The problem with MD5 is exactly that it is so fast, you can calculate about 9 Giga MD5/s with common hardware. To brute-force a whole english dictionary with about 200000 words you need only a fraction of a milli-second. This is why appropriate hash algorithms like BCrypt offer a cost factor. The cost factor defines how much time is needed to calculate the ...


0

After few days searching and looking I found this and it seems to be working: <meta http-equiv="Content-Security-Policy" content="default-src *; style-src 'self' 'unsafe-inline'; script-src 'self' 'unsafe-inline' 'unsafe-eval' *.foo.com *.foo2.com *.foo3.com">


0

If you have 64 bit input, then you can add another 64 bits of removable padding to give 128 bits. Encrypt the 128 bits normally with AES. On decryption, just remove the padding following decryption. There are a number of different possible padding schemes. You will find some, such as PKCS#7 build into many AES libraries. With a fixed length 64 bit ...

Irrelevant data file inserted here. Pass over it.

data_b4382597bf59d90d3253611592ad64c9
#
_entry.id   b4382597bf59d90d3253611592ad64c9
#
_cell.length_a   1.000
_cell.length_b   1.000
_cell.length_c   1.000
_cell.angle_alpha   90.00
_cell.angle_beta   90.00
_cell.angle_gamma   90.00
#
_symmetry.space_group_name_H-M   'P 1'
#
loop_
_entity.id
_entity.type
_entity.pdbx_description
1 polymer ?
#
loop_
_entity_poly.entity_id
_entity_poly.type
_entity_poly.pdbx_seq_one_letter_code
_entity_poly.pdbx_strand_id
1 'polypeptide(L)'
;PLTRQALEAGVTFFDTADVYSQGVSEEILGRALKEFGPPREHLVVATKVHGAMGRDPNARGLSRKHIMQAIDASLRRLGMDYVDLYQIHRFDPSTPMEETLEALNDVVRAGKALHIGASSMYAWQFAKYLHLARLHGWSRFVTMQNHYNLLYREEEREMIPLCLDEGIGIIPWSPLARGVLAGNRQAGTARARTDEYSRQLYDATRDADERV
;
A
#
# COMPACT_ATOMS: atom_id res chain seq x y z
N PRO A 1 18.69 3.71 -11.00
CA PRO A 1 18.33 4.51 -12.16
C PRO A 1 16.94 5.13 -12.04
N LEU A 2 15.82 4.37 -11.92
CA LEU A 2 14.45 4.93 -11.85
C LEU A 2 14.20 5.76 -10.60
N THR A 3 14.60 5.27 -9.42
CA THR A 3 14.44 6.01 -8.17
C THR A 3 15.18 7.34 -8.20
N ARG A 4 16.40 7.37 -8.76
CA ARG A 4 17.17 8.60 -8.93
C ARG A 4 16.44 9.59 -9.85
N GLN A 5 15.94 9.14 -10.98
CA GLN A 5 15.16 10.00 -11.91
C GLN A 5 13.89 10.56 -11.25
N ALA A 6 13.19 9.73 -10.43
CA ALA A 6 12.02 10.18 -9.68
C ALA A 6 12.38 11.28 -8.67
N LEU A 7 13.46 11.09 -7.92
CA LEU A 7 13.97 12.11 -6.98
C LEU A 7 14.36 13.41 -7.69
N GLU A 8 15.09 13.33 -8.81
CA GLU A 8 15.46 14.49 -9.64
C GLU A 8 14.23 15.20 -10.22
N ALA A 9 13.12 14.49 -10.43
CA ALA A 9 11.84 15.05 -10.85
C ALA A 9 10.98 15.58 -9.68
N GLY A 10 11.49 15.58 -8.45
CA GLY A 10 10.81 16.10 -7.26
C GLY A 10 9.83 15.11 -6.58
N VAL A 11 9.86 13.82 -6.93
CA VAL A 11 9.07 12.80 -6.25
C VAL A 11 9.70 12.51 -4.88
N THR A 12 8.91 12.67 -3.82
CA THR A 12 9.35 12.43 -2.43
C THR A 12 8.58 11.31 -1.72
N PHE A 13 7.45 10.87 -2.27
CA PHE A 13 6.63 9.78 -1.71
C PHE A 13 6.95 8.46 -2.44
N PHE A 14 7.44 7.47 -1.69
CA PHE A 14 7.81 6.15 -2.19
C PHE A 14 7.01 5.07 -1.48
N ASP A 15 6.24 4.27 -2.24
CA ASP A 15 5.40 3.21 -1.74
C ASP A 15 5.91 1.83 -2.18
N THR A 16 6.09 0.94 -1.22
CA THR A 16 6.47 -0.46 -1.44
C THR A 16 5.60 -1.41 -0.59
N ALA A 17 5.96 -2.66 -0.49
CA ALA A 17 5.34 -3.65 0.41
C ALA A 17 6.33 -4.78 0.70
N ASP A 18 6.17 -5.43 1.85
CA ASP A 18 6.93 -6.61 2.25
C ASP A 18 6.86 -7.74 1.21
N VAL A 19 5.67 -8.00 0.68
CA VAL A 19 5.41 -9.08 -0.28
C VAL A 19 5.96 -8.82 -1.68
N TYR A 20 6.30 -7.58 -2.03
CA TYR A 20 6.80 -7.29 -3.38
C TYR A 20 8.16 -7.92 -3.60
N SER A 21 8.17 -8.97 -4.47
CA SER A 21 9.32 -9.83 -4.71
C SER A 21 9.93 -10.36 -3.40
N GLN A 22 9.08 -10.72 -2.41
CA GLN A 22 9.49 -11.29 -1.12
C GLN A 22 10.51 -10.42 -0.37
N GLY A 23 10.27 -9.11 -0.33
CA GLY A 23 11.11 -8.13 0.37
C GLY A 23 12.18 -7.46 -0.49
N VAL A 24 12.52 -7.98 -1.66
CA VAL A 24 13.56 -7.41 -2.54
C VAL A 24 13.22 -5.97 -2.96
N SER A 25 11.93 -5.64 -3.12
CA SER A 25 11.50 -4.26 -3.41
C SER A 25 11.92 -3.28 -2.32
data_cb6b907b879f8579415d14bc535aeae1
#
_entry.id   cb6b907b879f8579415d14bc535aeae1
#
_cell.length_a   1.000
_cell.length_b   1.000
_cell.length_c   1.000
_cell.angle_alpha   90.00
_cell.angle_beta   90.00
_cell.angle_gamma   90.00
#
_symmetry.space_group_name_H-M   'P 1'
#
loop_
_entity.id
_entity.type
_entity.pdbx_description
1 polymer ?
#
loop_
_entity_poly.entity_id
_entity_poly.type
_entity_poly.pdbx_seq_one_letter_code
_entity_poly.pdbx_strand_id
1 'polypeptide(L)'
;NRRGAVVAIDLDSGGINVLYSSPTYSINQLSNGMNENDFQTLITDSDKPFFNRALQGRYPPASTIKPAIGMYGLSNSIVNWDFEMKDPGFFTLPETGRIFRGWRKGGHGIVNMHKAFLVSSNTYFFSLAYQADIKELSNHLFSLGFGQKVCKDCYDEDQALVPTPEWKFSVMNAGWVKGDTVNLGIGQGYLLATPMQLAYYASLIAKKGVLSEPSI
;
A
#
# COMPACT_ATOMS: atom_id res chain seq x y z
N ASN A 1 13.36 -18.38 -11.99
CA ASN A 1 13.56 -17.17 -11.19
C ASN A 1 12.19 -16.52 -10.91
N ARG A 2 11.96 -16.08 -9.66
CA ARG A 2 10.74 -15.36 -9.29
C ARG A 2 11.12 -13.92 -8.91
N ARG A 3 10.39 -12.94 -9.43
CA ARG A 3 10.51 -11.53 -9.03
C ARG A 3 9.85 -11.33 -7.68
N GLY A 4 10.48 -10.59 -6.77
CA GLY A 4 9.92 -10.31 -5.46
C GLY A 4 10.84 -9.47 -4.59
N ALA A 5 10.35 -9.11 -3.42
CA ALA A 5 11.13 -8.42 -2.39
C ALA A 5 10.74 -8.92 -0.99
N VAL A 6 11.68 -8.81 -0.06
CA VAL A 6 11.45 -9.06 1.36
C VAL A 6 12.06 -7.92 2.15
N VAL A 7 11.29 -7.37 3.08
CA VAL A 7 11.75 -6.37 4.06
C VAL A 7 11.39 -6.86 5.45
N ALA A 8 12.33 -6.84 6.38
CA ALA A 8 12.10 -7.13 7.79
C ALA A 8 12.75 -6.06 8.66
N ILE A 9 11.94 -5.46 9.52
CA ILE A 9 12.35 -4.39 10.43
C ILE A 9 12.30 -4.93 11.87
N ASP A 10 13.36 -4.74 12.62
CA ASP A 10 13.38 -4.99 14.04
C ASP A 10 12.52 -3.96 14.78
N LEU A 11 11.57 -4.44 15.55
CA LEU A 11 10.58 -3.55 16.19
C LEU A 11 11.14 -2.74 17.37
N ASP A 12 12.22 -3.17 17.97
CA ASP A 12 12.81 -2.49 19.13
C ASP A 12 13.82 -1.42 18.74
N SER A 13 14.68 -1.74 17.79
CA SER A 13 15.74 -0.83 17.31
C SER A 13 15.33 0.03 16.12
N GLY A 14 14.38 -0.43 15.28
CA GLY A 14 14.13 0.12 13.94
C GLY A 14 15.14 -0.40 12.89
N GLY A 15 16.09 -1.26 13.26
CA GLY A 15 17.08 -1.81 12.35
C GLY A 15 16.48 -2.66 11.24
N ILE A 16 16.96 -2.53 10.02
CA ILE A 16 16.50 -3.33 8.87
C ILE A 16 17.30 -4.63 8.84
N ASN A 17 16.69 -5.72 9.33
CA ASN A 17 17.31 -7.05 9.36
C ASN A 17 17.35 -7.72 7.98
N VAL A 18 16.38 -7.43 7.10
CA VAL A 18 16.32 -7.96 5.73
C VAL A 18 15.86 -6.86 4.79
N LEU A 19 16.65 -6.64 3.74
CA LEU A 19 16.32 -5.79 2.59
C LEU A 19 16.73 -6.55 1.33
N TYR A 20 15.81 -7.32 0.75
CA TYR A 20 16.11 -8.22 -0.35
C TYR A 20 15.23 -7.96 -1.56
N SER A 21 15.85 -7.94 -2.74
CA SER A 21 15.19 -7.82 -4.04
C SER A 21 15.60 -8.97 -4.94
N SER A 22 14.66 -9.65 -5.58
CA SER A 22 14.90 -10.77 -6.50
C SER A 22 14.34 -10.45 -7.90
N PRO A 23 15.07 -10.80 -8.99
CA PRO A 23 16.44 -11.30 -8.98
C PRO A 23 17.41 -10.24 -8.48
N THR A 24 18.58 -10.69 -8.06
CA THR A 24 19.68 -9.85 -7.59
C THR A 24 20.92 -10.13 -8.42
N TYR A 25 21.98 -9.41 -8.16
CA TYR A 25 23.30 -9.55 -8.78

1

You could put this attribute on the top of the controller you wish to have certain access: [Authorize(Users="DOMAIN\\JoeBloggs")] public class SomeController : Controller Then just have one user in your web.config. The issue with this is every controller will need this attribute, you could inherit from a base controller and put the authorize attribute on ...


0

You can add CustomUsernamePasswordAuthenticationFilterto the securityCOnfig.java public class SecurityConfig extends WebSecurityConfigurerAdapter { @Bean public CustomUsernamePasswordAuthenticationFilter customUsernamePasswordAuthenticationFilter() throws Exception { @Override protected void configure(HttpSecurity http) throws Exception { ...